I posted this scam on my previous blog over a year ago. While I had a lot of guesses, no one found the answer. Let’s see if the new year has some new answers…
The con man and his victim each put five coins of varying amounts into a pile. The victim then lines the ten coins up in a row, in any order he likes. The two players each take turns taking a coin from either end of the row until they have five coins each. Whoever gets the most money, wins the kitty.
The con man picks first and ends up winning.
The con artist, keen to make more money, asks the victim if he’d like to play again. This time, to sweeten the deal, the con artist puts in six coins to the victim’s five. This time, the con artist lines up the coins and let’s the victim go first. Since the victim is going first he gets more choices and will always end up with one more coin than the con man.
This week on statewide drive with Kathy Bedford we discussed:
Casino Conjuring: The Victorian Commission for Gambling Regulation spent $25,000 being Las Vegas magician Barron Stringfellow (best. name. ever.) to Australia to teach investigators how to spot a cheat.
A good investment of taxpayer money?
UPS Scam: A caller asked whether an email from UPS was really a scam (it was) and another called wondering why we get more scam emails this time of year. (the answer: we all need to cash after Christmas)
Twitter: We discussed the various frauds associated the social networking site and how to avoid getting swindled while tweeting.
Is the openness and anonymity of tweeter a breeding ground for swindlers?
“In jail the criminals, most of them, only make a dishonest living out of other people’s fortunes, while these gentlemen [debt collectors] make a so called honest living out of other people’s misfortunes. I find this more despicable.”
- Micheal Karoly aka Baron Hajdu aka Charlotte Bath
John Scarne had an encyclopedic knowledge of gaming and cheating as well as an incredible brain for figuring out odds and percentages.
His books on dice, cards, three card monte and gaming are in the libraries of all good card cheats and gambling aficionados.
Throughout his career he was often hired by casinos and betting agents to spot cheats and break down scams.
On one occasion he was hired by a bookie who had set up a closed shop book making operation in a penthouse apartment.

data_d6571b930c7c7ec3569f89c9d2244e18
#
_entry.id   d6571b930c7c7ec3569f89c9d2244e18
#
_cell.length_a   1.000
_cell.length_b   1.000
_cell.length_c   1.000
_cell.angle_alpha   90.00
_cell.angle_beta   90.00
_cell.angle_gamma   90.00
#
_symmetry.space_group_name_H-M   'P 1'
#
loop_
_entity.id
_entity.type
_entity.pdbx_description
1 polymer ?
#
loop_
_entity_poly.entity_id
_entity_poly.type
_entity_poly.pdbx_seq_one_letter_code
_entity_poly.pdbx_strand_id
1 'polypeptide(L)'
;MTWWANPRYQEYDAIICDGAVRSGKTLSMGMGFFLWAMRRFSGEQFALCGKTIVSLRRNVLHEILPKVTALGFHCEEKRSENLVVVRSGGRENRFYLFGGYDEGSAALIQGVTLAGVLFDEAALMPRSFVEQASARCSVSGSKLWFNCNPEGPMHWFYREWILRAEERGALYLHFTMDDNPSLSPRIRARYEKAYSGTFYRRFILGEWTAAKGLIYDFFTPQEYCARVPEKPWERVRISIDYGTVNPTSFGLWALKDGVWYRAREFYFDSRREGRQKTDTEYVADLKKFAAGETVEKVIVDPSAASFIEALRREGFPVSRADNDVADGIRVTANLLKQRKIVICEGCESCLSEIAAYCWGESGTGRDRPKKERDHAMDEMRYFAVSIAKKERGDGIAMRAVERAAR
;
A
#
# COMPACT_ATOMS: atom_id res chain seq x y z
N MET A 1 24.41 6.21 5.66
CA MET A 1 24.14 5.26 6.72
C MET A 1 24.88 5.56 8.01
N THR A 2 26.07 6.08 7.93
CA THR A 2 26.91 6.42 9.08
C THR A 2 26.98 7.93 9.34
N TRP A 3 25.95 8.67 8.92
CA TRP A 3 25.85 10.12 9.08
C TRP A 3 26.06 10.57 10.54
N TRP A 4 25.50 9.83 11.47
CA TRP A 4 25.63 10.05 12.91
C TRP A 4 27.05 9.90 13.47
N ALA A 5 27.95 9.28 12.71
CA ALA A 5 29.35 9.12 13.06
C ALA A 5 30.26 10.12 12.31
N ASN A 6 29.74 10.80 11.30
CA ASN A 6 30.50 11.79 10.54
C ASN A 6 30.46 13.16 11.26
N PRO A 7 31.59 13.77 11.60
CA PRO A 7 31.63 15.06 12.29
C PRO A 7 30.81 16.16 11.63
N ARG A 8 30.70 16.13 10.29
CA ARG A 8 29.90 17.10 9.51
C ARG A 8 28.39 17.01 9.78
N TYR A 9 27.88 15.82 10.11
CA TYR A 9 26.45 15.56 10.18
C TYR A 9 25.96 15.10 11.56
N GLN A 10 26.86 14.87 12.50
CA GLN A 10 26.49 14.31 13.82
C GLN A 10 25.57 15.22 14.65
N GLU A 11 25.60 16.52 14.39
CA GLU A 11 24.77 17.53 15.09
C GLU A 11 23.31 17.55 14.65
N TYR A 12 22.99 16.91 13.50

His regular customers would spend an afternoon locked in his horse room, plied with drinks and encouraged to bet on horse races with the results of each race would coming in through a single phone line.
The bookie was concerned because a young blonde woman had won over $100,000 in six weeks and he believed she was cheating.
He asked Scarne to figure out how this woman was able to pick the winnings in a locked room. Particularly since this was the 1950s with none of the fancy modern communications technology we could have used today.
Scarne spent the afternoon with the bookie and soon cracked the scam. See if you can figure it out too. Here are the factors:
1) The only way to communicate with people in the room was via a single phone line.
2) Only the bookie would used the phone for taking phone bets and getting results.
3) The announcement of race winners came around five minutes after the race had run. 3) People bet right up until the announcement was made.
4) No one left or entered the windowless room.
If you can figure out the answer, post it below. If you’ve heard the story before, keep mum until others have had a guess.
I had an email this morning from a TV show in the UK wanting some history on the Melon Drop. The Melon Drop is a classic scam perpetrated against Japanese tourists.
The tourist is tricked into accidentally breaking a melon which they are forced to pay for. Since Melons are often quite expensive in Japan, the victim pays over-inflated prices for the cheap fruit.
‘The Melon Drop’ has become short hand for any similar scam. Here is my reply:
You’ve asked a bit of a loaded question there!
The idea of tricking a victim into ‘accidentally’ breaking an item is as old as time. It was particularly popular in the middle ages.
However, ‘The Melon Drop’ involving Japanese tourists and expensive fruit is far more popular as a story than it is as an actual real-world scam.
Most of the reports are anecdotal rather than from verifiable sources. I can tell you the following…
It most likely started in San Francisco in the early 1970s. After the Tokyo Olympics in 1964, Japan lifted the country’s strict post-war travel restrictions, allowing Japanese citizens to travel abroad far more easily. The Japanese have had a long history of ‘travel for pleasure’, stemming back to the seventh century, and huge numbers of middle- and upper-class Japanese were eager to travel for the first time.
A large number travelled to San Francisco, which has always attracted Southeast Asian people going back to the gold rush in the 1800’s. The modern Fortune Cookie comes from San Francisco, and the city is one of the few in the US to have a “Japantown”.
Most of my resources suggest that it was here that the scam first involving melons and Japanese tourists occurred.